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DAILY NEWS ANALYSIS

  • 07 February, 2020

  • 3 Min Read

RBI steps in to revive economy

Syllabus subtopic: Indian Economy and issues relating to Planning, Mobilization of Resources, Growth, Development and Employment.

Prelims and Mains focus: about the steps taken by the MPC and their implications; repo rate; CRR; MPC; CPI

News: The Reserve Bank of India (RBI) stepped in to do the heavy lifting to revive the economy, after the Union budget appeared to have few measures to spur credit growth and boost demand.

About the RBI’s move

The central bank introduced a direct incentive framework to boost credit growth, even as the six- member monetary policy committee (MPC) kept benchmark rates unchanged because of uncertainty in the inflation outlook. The repo rate, the rate at which banks borrow from RBI, remained unchanged at 5.15%.

What steps has it taken?

  • To improve credit flow, RBI temporarily removed the cash reserve ratio (CRR)—which requires banks to set aside 4% of their deposits—for every new retail loan made to finance automobiles, homes, and to small businesses. This move, while making it attractive for banks to lend to retail and small businesses, essentially translates into a short-term cut in cash reserve ratio. This scheme will be available for new loans given till 31 July.

  • In addition, the central bank will now conduct one- year and three-year term repo auctions to inject up to Rs.1 trillion into the banking system, giving lenders the opportunity to raise money at current rates. When viewed in the context of elevated headline inflationary pressures, this is another incentive for banks to lock medium-term funding at current low rates.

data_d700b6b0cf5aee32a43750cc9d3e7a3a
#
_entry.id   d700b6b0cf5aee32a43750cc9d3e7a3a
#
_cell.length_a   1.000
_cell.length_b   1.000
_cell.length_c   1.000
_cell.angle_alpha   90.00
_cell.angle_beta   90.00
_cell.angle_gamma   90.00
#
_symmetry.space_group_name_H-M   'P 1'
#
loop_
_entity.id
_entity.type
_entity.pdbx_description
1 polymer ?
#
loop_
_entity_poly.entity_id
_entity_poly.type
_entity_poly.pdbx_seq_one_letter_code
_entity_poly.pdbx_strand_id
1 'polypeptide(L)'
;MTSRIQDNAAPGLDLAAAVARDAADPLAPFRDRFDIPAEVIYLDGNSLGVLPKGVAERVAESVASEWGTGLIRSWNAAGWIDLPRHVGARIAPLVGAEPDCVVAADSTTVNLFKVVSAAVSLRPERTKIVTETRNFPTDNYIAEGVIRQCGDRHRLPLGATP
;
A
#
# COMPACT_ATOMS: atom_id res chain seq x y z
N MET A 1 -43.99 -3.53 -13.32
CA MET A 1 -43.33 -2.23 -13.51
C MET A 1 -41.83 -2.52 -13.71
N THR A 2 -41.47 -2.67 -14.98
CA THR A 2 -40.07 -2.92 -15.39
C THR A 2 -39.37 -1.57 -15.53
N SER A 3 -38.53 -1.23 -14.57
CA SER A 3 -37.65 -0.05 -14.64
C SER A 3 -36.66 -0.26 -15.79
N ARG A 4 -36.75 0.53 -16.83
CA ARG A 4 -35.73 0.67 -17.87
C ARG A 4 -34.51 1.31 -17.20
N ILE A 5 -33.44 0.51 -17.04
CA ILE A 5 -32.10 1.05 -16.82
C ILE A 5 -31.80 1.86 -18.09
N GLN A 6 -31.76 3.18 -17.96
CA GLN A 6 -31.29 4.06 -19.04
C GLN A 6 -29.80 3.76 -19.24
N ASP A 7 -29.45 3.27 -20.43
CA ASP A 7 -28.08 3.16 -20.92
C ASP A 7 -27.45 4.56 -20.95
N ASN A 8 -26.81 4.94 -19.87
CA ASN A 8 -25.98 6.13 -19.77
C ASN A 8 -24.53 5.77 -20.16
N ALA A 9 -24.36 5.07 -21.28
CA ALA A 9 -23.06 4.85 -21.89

• This should encourage banks to undertake maturity transformation smoothly and seamlessly so as to augment credit flows to productive sectors.

Observations made by the RBI committee on inflation

  • Given the uncertainty, MPC pegged consumer price inflation for the first half of FY21 at 5-5.4% as compared to 3.8-4% earlier. For the third quarter of FY21, the forecast stands at 3.2% with risks broadly balanced. According to the committee, the recent increase in prices of milk, pulses and crude oil are likely to weigh on inflation.

  • MPC also noted that the inflation trajectory will be determined by several factors, including the pass-through of telecom charges, increase in prices of drugs and pharmaceuticals and the impact of new emission norms.

  • MPC projected economic growth for fiscal 2021 at 6%—in the range of 5.5-6% in the first half and 6.2% in the third quarter. This is in line with its past GDP growth projections and that of the Economic Survey, which has pegged growth at 6-6.5%. The committee noted that the economy continues to be weak and the output gap remains negative.

Source: Livemint


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